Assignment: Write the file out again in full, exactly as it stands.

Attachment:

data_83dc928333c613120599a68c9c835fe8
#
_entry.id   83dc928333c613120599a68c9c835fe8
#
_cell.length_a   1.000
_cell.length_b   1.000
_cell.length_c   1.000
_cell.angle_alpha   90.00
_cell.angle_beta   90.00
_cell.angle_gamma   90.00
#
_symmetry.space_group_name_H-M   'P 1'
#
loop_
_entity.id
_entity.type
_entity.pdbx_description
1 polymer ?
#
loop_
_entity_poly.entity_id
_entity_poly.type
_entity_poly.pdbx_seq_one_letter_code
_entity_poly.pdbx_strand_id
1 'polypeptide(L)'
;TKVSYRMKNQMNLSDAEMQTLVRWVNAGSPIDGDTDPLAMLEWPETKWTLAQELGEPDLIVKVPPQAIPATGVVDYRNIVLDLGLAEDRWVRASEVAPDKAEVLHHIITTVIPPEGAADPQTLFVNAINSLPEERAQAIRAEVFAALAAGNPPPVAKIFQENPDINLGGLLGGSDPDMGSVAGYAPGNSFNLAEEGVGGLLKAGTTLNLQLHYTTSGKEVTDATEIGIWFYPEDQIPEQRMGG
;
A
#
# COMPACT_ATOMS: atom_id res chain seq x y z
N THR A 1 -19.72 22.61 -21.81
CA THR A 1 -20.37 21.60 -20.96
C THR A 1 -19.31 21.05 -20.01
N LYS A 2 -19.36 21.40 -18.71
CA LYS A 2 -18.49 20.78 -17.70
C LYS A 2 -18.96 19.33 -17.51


data_83dc928333c613120599a68c9c835fe8
#
_entry.id   83dc928333c613120599a68c9c835fe8
#
_cell.length_a   1.000
_cell.length_b   1.000
_cell.length_c   1.000
_cell.angle_alpha   90.00
_cell.angle_beta   90.00
_cell.angle_gamma   90.00
#
_symmetry.space_group_name_H-M   'P 1'
#
loop_
_entity.id
_entity.type
_entity.pdbx_description
1 polymer ?
#
loop_
_entity_poly.entity_id
_entity_poly.type
_entity_poly.pdbx_seq_one_letter_code
_entity_poly.pdbx_strand_id
1 'polypeptide(L)'
;TKVSYRMKNQMNLSDAEMQTLVRWVNAGSPIDGDTDPLAMLEWPETKWTLAQELGEPDLIVKVPPQAIPATGVVDYRNIVLDLGLAEDRWVRASEVAPDKAEVLHHIITTVIPPEGAADPQTLFVNAINSLPEERAQAIRAEVFAALAAGNPPPVAKIFQENPDINLGGLLGGSDPDMGSVAGYAPGNSFNLAEEGVGGLLKAGTTLNLQLHYTTSGKEVTDATEIGIWFYPEDQIPEQRMGG
;
A
#
# COMPACT_ATOMS: atom_id res chain seq x y z
N THR A 1 -19.72 22.61 -21.81
CA THR A 1 -20.37 21.60 -20.96
C THR A 1 -19.31 21.05 -20.01
N LYS A 2 -19.36 21.40 -18.71
CA LYS A 2 -18.49 20.78 -17.70
C LYS A 2 -18.96 19.33 -17.51